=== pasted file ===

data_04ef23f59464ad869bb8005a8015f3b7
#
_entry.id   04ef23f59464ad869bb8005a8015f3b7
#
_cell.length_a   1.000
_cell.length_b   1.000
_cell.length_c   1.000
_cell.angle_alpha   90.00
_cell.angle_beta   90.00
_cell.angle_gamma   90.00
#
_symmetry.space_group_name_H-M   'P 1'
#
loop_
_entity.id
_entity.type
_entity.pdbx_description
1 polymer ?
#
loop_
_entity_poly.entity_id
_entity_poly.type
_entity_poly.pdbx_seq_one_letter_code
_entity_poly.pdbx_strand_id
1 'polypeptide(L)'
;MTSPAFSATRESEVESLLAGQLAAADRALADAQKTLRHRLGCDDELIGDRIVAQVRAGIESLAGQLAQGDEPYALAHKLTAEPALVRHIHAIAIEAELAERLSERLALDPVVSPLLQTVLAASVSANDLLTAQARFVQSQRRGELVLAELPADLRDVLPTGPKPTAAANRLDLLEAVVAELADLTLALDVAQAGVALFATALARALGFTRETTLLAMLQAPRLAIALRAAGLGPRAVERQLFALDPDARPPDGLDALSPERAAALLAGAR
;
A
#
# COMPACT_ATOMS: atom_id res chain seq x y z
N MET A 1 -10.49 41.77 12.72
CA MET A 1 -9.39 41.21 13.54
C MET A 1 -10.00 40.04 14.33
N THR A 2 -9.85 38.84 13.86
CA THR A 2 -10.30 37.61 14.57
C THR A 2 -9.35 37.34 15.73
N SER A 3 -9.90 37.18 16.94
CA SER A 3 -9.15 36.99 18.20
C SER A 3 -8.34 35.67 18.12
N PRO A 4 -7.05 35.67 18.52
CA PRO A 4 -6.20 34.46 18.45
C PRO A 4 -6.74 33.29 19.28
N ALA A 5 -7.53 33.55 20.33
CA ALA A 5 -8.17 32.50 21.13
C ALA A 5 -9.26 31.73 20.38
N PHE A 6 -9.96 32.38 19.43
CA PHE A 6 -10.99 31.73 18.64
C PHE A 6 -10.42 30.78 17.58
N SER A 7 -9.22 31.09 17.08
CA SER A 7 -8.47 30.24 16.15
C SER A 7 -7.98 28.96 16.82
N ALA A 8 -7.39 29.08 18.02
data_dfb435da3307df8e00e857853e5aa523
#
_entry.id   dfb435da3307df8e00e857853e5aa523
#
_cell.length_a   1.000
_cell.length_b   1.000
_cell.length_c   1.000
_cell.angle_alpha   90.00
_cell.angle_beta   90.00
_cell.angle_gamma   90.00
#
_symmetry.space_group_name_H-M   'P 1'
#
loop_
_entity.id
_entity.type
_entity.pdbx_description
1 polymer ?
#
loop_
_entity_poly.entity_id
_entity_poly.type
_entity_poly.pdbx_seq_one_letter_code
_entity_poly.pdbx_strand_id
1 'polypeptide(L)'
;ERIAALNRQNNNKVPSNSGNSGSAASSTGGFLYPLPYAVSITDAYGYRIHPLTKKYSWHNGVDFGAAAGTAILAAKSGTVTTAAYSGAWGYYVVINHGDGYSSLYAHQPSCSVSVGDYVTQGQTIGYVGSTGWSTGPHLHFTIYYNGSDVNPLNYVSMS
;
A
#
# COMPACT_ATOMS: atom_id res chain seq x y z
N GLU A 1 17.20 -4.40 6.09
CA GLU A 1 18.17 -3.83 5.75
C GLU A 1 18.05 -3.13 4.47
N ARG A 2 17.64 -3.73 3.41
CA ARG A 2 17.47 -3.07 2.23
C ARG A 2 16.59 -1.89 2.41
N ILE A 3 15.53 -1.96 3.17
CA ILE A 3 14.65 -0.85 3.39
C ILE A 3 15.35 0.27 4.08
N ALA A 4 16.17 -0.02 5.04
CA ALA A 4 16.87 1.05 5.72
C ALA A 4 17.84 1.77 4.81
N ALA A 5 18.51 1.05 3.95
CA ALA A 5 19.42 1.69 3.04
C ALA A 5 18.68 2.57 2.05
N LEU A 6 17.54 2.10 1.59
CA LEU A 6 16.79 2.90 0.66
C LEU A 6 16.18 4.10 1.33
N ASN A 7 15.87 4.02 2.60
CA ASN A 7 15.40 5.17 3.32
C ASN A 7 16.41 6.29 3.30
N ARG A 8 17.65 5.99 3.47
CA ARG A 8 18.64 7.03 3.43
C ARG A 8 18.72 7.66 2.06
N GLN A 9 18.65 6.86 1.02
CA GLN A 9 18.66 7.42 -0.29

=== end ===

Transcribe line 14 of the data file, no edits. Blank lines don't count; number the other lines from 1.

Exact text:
loop_